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The d´Azevedo Collection

Warren d´Azevedo is an ethnographer of both the Washoe and the Gola of Liberia. His research interests in both the Great Basin and Africa date back to the 1950s.
An emeritus professor of anthropology at the University of Nevada, Reno, he taught from 1964 to 1988. He is the author of numerous publications, including Straight with the Medicine: Narratives of Washoe Followers of the Tipi Way, and editor of Great Basin, which is Volume 11 in the Smithsonian Institution's encyclopedic Handbook of North American Indians. This 850-page work took 14 years to complete. Beverly and Steven Crum and William Jacobsen were consultants and contributors.
Professor d´Azevedo is equally well known in the field of African Studies, where he is acknowledged as a pioneer in the field of African arts. His seminal work in the 1960s on the place of the artist in society has influenced scholars in anthropology, art history, and museology for the past 45 years. Though it may seem commonplace now, at the time it was revolutionary to shift the focus away from a study of an object to a more inclusive study of a dynamic artistic process, one in which the creative individual is firmly embedded in his society.
Warren d´Azevedo´s scholarly interests have never been divorced from his action in the world. Here in Nevada, he founded the Anthropology Department at University of Nevada, and was also instrumental in creating the Black Students Organization. He has been an advocate of Native American religious freedom, and coordinated field schools for graduate students that were funded by the National Science Foundation. Nationally, he helped create the Smithsonian Institution's collection of African art, and internationally, he has been a human rights observer of elections in Liberia following the protracted civil war, and an important friend to Liberians forced into exile.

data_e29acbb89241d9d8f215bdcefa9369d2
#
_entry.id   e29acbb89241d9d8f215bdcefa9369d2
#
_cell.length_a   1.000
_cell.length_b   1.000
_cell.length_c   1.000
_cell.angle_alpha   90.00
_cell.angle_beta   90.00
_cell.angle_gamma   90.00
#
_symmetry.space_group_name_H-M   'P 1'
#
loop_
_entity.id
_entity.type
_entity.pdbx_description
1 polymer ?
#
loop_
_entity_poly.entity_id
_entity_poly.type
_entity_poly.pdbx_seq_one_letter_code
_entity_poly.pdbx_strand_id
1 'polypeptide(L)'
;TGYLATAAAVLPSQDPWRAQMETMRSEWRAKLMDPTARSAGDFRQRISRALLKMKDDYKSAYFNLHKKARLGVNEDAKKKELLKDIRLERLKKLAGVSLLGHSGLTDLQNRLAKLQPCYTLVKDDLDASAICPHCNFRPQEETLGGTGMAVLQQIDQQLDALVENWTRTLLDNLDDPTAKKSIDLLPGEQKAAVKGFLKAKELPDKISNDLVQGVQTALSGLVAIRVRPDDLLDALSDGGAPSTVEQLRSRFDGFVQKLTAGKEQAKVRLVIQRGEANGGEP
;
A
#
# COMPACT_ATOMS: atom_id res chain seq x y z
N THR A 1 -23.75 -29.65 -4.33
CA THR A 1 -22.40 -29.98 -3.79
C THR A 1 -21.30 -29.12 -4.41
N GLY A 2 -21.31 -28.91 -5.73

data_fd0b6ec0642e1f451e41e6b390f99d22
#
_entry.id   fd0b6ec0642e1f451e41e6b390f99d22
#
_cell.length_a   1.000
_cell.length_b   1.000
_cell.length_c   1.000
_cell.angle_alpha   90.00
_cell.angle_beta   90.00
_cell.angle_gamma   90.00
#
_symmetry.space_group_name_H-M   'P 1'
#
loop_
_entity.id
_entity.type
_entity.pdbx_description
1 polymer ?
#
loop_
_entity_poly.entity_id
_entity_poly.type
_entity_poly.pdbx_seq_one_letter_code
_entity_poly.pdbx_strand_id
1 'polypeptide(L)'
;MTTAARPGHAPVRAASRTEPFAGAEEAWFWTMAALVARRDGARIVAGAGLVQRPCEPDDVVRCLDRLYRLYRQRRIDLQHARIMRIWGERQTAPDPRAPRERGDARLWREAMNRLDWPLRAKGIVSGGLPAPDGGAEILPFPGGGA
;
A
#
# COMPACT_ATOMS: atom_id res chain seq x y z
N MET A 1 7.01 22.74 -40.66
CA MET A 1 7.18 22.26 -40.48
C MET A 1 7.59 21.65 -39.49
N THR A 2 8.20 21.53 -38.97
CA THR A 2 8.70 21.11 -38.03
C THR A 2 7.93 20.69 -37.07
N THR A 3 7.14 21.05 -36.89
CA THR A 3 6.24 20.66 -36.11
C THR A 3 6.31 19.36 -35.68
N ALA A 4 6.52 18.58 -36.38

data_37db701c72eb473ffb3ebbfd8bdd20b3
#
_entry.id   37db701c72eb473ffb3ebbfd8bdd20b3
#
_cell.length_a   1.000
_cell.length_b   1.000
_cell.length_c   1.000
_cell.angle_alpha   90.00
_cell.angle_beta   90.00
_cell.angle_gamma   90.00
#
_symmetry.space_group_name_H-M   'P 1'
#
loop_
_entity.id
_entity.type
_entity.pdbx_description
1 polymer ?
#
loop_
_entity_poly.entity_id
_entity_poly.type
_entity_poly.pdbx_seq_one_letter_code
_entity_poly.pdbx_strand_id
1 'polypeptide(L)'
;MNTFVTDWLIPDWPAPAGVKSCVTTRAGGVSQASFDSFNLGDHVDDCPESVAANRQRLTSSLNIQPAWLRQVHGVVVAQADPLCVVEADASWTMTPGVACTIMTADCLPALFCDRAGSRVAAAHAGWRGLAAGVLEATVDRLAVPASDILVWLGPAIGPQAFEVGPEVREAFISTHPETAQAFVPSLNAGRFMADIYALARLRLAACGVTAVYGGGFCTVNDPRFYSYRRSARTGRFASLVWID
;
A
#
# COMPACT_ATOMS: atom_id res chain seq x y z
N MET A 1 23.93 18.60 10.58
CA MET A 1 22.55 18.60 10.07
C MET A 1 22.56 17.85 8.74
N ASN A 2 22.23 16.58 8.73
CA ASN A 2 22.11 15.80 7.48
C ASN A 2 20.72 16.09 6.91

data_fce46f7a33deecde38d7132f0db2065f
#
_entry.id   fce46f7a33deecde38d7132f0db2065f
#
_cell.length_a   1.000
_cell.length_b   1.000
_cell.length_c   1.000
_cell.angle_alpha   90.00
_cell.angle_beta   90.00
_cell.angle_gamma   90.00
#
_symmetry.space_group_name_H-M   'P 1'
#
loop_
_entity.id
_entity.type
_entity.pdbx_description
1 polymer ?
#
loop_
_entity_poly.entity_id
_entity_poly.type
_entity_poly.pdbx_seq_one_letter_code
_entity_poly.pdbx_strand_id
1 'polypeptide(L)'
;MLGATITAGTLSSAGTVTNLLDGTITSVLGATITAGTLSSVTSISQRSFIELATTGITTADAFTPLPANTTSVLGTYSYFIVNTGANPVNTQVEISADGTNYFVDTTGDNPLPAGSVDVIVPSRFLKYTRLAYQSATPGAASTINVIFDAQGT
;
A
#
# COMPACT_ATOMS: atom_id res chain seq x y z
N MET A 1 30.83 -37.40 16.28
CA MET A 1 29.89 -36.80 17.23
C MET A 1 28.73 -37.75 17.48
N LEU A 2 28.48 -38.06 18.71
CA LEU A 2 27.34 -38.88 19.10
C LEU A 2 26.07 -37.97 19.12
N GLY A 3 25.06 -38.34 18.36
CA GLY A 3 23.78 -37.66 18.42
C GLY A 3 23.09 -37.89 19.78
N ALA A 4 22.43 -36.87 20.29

He studied with a number of prominent anthropologists at the University of California at Berkeley and Northwestern University, where he was awarded his Ph.D. These include Paul Radin and Melville Herskovits, both of whom had a profound influence on his work. He, in turn, had a profound influence on many younger scholars. At the time of his retirement from active teaching, he was honored by the Institute for Advanced Study at Indiana University for his pioneering achievements, by the Liberian Studies Association with a Lifetime Achievement Award, and by the African Studies Association with a Leadership Award.

Biography courtesy - the Nevada Humanities Committee

For further specific information about the IULC's d'Azevedo Collection, and information about how to access materials for research, please click below to view the IU Finding Aid's website.

Indiana University Finding Aid's d'Azevedo Collection

   
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